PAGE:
Russia - Belarus conflict: Russia starts passport checks for air travelers from Belarus | Belarus strongman slams Russia in border spat | Belarusian leader lashes out at Russia The Seattle Times-Feb 3, 2017 | Lukashenka Accuses Russia Of 'Grabbing Belarus By The Throat' - RadioFreeEurope/RadioLiberty-Feb 3, 2017 | Belarus reportedly mulls leaving Eurasian Economic Union as ... bne IntelliNews-Feb 2, 2017 | In Russia's Careful Expansion Game, Belarus Is Moscow's Next Target | Лукашенко Путину "Тебя этот Трамп посадит в 20ый вагон"

Russia - Belarus conflict - 2.3.17 - Reviewed on 2.5.17

Лукашенко:"Володь не порти вечер" Путин уже не управляет Россией? - YouTube
Лукашенко Путину "Тебя этот Трамп посадит в 20ый вагон" - YouTube
лукашенко - YouTube
russia belarus - Google Search
News - russia belarus - Google Search
russia belarus relations - Google Search
Lukashenka Accuses Russia Of ‘Grabbing Belarus By The Throat’
Belarus: Russia May Be Restoring Border Zones
Belarus strongman slams Russia in border spat
Belarus and Armenia Re-Evaluate Relations with Russia | Stratfor
In Russia's Careful Expansion Game, Belarus Is Moscow's Next Target
Lukashenka - Google Search
News - Lukashenka - Google Search
The Official Internet Portal of the President of the Republic of Belarus
lukashenka press conference transcript - Google Search
lukashenka press conference transcript 2.3.17 - Google Search


bne IntelliNews - Belarus reportedly mulls leaving Eurasian Economic Union as relations with Russia worsen

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Officials in Moscow on February 2 moved to scotch reports that Minsk is planning to pull out of the Eurasian Economic Union (EEU), the Collective Security Treaty Organisation (CSTO) and even the union state of Russia and Belarus after a Russian online news service controversially claimed that a broad divorce was in the works.
"We hope that [the collapse of the EEU] is not real", Kremlin spokesman Dmitry Peskov told Gazeta.ru in response to the report by Regnum news agency that was picked up by various other media outlets. However, Belarusian envoy to Russia Igor Petrishenko stressed that his country has been and will remain an active participant of the union state and both integration organisations.
Moscow would not make "loud statements" about Belarusian preparations for leaving the groupings of former Soviet republics, Regnum quoted an unidentified source in the Russian capital as saying. Regardless of the leadership's decisions, Belarusians will always be considered by Russia as a fraternal people, the source added.
However, Regnum's reputation brought the report quickly into question. Set up as a private sector news agency in 2002, it is known for infusing its coverage with  chauvinistic propaganda towards other ex-Soviet nations. In December, three pro-Russian bloggers were detained in Belarus for inciting ethnic hatred over their articles, including Regnum contributors. The Russian Foreign Ministry also criticised the anti-Belarusian slant of earlier reports.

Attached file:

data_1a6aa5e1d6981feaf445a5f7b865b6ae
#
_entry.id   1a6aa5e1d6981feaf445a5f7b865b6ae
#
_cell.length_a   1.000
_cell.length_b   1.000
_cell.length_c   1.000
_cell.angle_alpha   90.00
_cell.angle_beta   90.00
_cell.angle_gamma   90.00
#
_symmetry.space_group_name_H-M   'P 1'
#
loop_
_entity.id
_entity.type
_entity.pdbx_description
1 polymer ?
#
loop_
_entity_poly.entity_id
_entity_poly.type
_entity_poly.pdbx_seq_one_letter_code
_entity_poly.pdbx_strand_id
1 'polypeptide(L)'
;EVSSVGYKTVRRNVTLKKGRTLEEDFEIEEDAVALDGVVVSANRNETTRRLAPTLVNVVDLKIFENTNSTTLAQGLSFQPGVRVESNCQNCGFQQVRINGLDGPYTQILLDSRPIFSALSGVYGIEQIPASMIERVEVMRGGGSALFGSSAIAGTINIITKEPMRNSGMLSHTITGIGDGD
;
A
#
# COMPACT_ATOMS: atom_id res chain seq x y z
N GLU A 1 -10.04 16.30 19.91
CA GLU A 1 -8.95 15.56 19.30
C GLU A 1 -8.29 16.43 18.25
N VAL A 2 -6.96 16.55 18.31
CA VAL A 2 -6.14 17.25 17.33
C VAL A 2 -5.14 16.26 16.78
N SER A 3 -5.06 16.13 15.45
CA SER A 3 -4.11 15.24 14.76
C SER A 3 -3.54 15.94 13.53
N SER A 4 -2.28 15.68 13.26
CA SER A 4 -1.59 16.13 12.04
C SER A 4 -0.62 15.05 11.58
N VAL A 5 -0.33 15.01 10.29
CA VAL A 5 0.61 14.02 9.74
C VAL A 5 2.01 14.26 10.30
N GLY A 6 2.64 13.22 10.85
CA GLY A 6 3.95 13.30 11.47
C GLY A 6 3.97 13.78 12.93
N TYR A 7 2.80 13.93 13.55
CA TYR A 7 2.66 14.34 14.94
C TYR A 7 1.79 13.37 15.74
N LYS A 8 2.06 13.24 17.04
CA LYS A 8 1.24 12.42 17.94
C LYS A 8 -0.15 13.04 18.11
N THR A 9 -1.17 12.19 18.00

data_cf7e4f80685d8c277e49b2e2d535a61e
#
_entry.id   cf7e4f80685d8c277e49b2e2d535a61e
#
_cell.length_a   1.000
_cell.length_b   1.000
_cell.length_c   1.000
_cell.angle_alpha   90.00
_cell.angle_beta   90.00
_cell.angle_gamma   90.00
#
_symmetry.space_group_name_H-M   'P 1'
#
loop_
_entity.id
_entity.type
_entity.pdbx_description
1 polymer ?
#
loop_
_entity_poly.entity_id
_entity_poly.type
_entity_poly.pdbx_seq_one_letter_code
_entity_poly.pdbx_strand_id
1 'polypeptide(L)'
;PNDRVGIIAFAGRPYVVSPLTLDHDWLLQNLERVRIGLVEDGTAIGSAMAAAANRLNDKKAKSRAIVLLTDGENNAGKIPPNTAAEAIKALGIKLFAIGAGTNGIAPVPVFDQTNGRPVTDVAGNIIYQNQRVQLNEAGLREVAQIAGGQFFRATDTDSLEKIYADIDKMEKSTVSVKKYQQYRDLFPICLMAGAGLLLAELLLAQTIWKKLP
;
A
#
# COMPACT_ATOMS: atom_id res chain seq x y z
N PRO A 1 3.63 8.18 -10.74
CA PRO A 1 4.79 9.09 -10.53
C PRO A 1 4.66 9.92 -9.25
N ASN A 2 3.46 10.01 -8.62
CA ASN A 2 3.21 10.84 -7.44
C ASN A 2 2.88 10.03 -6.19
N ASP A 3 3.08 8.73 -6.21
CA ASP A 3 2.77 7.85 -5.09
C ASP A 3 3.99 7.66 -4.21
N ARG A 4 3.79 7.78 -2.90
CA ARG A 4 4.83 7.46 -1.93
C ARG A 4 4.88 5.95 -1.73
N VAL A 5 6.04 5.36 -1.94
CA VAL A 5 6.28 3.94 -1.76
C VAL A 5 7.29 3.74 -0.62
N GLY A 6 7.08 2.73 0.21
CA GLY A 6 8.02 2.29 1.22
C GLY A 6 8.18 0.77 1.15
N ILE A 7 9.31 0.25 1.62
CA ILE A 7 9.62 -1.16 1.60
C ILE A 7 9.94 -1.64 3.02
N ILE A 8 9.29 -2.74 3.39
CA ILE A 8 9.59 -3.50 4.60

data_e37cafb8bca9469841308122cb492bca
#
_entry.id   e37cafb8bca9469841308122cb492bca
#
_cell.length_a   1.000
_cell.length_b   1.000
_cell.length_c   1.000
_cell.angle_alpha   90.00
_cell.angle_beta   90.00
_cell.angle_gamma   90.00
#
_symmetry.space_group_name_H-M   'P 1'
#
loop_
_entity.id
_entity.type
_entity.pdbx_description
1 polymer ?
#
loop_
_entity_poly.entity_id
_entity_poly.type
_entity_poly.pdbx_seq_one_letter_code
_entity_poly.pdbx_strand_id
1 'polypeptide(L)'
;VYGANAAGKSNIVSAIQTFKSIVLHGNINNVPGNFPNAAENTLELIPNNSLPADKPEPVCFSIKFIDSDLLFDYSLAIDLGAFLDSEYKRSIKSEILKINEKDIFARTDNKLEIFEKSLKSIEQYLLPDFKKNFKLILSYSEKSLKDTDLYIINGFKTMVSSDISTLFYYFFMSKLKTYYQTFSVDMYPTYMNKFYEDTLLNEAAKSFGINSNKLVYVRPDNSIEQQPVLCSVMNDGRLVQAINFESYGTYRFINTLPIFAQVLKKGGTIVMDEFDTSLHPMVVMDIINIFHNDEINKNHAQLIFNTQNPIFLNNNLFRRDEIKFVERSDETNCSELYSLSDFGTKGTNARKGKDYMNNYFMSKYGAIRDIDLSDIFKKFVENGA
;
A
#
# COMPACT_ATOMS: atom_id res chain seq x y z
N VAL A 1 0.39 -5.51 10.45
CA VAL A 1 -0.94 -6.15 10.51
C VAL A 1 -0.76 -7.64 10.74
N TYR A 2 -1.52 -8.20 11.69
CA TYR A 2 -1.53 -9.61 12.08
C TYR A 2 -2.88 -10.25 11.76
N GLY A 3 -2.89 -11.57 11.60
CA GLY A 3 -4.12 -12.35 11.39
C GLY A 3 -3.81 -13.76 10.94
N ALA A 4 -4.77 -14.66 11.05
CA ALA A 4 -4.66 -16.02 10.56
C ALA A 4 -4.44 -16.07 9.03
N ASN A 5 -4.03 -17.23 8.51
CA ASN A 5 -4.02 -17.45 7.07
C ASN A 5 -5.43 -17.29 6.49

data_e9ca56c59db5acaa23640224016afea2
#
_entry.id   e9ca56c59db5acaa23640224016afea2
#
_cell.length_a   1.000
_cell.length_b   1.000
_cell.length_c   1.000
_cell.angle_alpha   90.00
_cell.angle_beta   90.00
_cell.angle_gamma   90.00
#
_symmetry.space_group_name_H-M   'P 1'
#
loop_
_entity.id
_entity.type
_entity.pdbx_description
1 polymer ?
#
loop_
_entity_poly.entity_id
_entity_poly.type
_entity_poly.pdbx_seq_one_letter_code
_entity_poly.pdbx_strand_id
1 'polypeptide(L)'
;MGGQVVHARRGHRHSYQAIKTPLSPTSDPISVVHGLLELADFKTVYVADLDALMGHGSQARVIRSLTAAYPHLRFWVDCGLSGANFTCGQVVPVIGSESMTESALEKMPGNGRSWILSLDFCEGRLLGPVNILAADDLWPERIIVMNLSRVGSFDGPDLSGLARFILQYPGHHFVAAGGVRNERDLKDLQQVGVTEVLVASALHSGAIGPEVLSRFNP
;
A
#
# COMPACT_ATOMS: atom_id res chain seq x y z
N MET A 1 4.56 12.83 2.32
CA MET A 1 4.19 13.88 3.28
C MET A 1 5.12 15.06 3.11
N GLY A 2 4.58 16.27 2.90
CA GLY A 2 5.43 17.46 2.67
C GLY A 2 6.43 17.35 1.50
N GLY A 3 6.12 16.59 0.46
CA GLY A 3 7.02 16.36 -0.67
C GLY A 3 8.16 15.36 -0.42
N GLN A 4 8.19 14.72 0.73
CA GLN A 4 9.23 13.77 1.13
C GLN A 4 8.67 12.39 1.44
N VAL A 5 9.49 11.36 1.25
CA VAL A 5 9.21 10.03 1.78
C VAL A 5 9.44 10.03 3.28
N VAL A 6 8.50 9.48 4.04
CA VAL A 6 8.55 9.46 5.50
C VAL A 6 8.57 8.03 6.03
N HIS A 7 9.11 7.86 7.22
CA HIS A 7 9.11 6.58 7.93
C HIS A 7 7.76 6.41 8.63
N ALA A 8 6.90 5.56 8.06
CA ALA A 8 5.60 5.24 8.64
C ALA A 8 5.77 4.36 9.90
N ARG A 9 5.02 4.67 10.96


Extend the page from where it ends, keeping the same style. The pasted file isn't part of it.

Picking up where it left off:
Nonetheless, presidents Vladimir Putin and Alexander Lukashenko are soon expected to discuss deteriorating bilateral relations in person at what will clearly be a tense meeting. Their meeting is provisionally set for the first half of February, Ekho Moskvy radio reported. After Lukashenko did not attend a meeting of EEU leaders in December, Belarus' participation in this and the other joint organisations is likely to feature high in the agenda of the talks.
Belarus was a founding member of the EEU, which also has Russia, Kazakhstan, Armenia and Kyrgyzstan as members, and came into effect on January 1, 2015. The republic joined the Collective Security Treaty Organisation in 1993, a year after it was founded by Russia, Armenia, Kazakhstan, Kyrgyzstan, Tajikistan, and Uzbekistan. The agreement on the union state of Russia and Belarus came into effect in 2000.
Mired in debt and heavily dependent on Russia's good graces for its economic health, Belarus has in recent months been moving to improve relations with the EU. It has been encouraged by the removal of most sanctions against it in early 2016 after Lukashenko released his political opponents from jail the previous summer. However, Minsk's efforts to court the West do not sit well with Moscow.
At the forefront of the current tensions is Russia's insistence that Belarus pays the equivalent of $550mn for past supplies of natural gas. "We continue talks; no progress there, arguments remain unchanged," Russian Deputy Prime Minister Arkady Dvorkovich said on January 28. "Settlement options are changing, but as yet we have not found mutually acceptable ones."
Minsk's decision to grant five-day visa-free travel to 80 countries starting on February 12 has also caused irritation in Moscow, which is concerned about third-country citizens using the amended rules to enter Russian territory via the largely uncontrolled border.